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ASEAN Citation Index (ACI) is a central regional database which was designed and set up to index all the bibliographic records and the citations of all quality ASEAN research outputs appeared in the ASEAN scholarly journals. The member countries of the ACI are Brunei Darussalam, Cambodia, Indonesia, Lao PDR, Malaysia, Myanmar, the Phillippines, Singapore, Thailand, and Vietnam.

The ACI has the ACI Steering Board, which comprises 2 representatives nominated by the Ministry of Education from each member country, to set up policy and monitor the ACI performance and development. The Board will meet twice a year in each member country to share experiences, monitor the performance, and discuss further development of the ACI.

The Thai's Office of the Higher Education Commission (OHEC) has provided initial financial supported for the development and implementation of the ACI database system in 2 phases since 2011. The first phase (2011-2013) ended in 2013 and the second phase will cover 2014-2016.

Why ACI?

There has been evident to support that research publications from ASEAN HEIs in internationally circulated journals have increased more than threefold from slightly over 6000 publications in 1996 to over 28 000 in 2008. However, there is only one university from ASEAN ranked among the top 200 universities in the ARWU 2010 rankings, and only five made it into the top 300 in the QS WUR 2010 rankings (Sombatsompop et al, 2011). We believe that the major reason for this unfortunate situation is because not many ASEAN scholarly journals are indexed in international citation databases, such as the Thomson's Reuter's SCI and the Scopus where the rankers used the information for the ranking. The main obstacle for the inclusion in the international databases is the English language dominance of the journals. In many ASEAN countries, with the exception of Singapore, the Philippines and arguably Malaysia, English is used by only the elite few. This disadvantage is best illustrated by the significance of research done in local languages published in local journals. While such research is meant to solve local issues, and serve the needs of local communities, nevertheless, the findings and solutions offered by such research are worthy of wider recognition. Unfortunately, due to the language barrier, they are not accessible to global researchers.

At the same time, the lesson learned from the most successful Thai-Journal Citation Index (TCI) Centre in Thailand has also inspired the ASEAN community. TCI has received financial supported from The Thailand Research Fund (TRF) and the King Mongkut's University of Technology Thonburi (KMUTT) in jointly supported the establishment of the Thai-Journal Citation Index (TCI) Centre since July 1st, 2004. The objectives of the TCI has been to set up the national citation database which store bibliographic information of national journal publications and their citations for easy access and retrieve both the general bibliographic records, their citations, and also their journal impact journals. The existence of the TCI has significantly impacted the Thai's academic arena in many ways, such as the assessment of the national research productivity, the allocation of funding by using journal quality criteria, the graduation of graduate students, and the national policies related to the journal quality and the academic publishing. Thus, the Thai Commission for Higher Education (CHE) and the ASEAN University Network have jointly agreed that it was time for ASEAN to have their own regiaonal database like TCI but expand its coverage to journals in ASEAN. This is to be in lie with the ASEAN Economic Community (AEC).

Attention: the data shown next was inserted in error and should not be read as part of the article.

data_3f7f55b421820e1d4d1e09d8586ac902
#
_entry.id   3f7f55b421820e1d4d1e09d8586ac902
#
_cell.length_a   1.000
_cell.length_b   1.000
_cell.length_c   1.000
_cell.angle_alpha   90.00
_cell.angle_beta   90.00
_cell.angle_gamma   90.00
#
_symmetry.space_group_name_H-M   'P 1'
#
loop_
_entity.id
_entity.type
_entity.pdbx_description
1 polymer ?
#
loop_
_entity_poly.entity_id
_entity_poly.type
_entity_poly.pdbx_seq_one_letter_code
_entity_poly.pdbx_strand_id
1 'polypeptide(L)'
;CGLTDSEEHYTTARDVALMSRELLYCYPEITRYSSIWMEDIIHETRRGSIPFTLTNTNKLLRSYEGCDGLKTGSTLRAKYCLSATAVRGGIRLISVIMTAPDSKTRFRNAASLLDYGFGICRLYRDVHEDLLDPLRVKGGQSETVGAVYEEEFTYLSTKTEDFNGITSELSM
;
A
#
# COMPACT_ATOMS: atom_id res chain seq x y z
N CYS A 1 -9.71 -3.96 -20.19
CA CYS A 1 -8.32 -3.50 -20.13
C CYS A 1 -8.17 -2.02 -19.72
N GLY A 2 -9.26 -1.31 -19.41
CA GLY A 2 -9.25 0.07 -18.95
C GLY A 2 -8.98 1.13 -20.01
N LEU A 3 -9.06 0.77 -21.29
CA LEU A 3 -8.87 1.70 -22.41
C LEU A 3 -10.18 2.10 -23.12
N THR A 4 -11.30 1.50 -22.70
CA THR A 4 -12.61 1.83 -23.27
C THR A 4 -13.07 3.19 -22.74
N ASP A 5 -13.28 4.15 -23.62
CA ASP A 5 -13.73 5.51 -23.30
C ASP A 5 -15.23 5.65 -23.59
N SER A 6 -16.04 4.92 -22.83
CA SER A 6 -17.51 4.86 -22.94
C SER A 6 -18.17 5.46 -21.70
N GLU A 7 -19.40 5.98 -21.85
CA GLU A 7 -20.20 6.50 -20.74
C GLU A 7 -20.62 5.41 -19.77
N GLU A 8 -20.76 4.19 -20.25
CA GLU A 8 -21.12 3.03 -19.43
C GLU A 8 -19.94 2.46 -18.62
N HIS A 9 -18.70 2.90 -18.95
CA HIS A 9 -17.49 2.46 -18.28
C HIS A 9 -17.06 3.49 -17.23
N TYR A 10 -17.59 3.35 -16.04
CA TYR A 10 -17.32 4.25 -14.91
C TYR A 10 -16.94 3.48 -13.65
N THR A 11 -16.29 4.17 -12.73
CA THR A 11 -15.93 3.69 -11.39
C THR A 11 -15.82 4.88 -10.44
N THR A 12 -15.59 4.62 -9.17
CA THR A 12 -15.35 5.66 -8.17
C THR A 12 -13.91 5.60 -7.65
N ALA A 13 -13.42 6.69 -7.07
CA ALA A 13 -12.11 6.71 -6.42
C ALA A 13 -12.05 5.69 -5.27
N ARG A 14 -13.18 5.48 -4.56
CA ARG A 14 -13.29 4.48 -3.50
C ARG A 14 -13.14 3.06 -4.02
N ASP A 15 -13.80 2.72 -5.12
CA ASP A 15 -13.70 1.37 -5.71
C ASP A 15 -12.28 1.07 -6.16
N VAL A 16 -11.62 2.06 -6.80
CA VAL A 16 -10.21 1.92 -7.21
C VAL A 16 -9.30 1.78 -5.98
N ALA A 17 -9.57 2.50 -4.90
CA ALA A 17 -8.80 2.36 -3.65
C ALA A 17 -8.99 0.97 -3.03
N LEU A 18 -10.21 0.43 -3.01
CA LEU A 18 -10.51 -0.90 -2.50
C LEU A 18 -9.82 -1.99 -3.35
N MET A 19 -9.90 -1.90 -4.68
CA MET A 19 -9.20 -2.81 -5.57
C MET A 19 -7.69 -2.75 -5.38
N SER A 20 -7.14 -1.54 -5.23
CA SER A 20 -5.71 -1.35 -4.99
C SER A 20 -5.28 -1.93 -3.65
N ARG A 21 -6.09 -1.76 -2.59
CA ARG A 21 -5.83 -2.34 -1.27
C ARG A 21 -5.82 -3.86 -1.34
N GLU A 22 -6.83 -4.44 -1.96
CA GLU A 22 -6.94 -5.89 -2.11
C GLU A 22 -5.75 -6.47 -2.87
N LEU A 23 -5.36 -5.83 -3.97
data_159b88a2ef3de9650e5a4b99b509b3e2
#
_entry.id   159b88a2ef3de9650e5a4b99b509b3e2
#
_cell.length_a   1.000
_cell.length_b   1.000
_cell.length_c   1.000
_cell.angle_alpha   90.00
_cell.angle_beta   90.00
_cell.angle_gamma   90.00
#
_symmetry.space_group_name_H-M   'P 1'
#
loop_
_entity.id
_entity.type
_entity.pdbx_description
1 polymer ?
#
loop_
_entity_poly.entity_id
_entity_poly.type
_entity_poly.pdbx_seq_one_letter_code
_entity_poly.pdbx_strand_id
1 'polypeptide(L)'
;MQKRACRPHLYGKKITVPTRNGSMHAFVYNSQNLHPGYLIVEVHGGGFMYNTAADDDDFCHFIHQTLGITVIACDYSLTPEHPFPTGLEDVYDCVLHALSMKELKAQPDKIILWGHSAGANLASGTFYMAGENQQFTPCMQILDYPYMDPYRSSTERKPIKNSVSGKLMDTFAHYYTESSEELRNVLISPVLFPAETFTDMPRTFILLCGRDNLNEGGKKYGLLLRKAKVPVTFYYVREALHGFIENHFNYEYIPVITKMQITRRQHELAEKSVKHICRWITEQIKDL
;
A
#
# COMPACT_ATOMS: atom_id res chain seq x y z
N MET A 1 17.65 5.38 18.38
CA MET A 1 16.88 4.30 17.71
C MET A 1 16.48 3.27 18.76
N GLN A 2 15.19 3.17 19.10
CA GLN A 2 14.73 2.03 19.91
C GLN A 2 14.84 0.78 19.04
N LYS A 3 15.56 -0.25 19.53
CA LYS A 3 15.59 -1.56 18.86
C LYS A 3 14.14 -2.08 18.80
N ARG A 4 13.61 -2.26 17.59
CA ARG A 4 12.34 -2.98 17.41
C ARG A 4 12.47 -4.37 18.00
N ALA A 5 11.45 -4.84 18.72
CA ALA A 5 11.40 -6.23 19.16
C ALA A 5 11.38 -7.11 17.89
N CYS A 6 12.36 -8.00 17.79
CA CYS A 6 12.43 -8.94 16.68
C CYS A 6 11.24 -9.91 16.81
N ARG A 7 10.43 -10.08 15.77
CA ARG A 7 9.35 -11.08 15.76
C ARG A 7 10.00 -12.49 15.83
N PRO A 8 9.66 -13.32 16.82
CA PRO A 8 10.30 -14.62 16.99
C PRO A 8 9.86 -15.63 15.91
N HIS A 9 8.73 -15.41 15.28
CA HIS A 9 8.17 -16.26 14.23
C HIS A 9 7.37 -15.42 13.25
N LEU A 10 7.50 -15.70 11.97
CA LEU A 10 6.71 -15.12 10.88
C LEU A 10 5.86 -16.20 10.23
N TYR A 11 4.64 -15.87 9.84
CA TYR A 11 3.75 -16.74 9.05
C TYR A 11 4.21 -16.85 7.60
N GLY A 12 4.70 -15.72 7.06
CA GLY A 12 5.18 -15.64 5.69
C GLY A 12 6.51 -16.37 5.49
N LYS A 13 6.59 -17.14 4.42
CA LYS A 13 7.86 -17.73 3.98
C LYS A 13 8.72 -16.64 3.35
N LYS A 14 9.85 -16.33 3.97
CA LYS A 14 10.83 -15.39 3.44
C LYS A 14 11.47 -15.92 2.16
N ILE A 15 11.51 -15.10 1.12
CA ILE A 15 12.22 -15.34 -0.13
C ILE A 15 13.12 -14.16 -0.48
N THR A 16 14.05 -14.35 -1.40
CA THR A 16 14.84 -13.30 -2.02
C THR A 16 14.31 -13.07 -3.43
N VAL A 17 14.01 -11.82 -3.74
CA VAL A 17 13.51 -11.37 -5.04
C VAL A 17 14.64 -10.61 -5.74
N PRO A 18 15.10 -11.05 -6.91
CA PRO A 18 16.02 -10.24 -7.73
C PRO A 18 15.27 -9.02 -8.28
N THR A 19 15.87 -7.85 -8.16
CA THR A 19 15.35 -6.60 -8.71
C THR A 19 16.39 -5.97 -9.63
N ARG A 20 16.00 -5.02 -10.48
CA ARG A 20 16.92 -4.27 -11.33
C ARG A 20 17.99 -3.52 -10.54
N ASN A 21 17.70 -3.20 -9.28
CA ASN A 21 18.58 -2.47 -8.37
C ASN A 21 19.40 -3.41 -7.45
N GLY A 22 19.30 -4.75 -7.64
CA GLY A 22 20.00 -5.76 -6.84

In this regard, Thai CHE has provided financial support to TCI to take action in the developing the ACI database and also supporting the establishment of the National Citation Index (NCI) in each ASEAN member country. The NCIs would be one mechanism in improving the ASEAN local journals up to international standards. Once the NCIs exist and mature enough, the NCIs would be linked to the ACI which act as the regional citation database where all publications of ASEAN were housed and indexed. ACI would be the central regional database which indexed all bibliographic information and the citations of all research papers appeared in ASEAN academic journals. In addition, having ACI as the central database would stimulate and encourage the knowledge sharing on how to improve the journal quality within ASEAN region. Furthermore, once the ACI is grown, in terms of its content, stability, and usage, it can be easily linked to the international database, such as Scopus, and Thomson Reuter. The conceptual framework for developing NCIs, ACI, and the linkage to international databases is shown below.

The existence of the ACI will not only increase the visibility of our ASEAN research productivity, but also improve the university ranking for the ASEAN universities. Furthermore, the number of publications, the citations, the H-index and other bibliometric indexes of ASEAN research output generated by the ACI will play a major role in integrating of ASEAN research performance evaluation in the national, regional, and international levels. Most importantly, the ACI will also benefit lecturers, researchers, and students in both ASEAN and non-ASEAN to have better and reliable information source to select universities for their further collaborative research projects, academic collaboration and studies particularly in the post graduate level.

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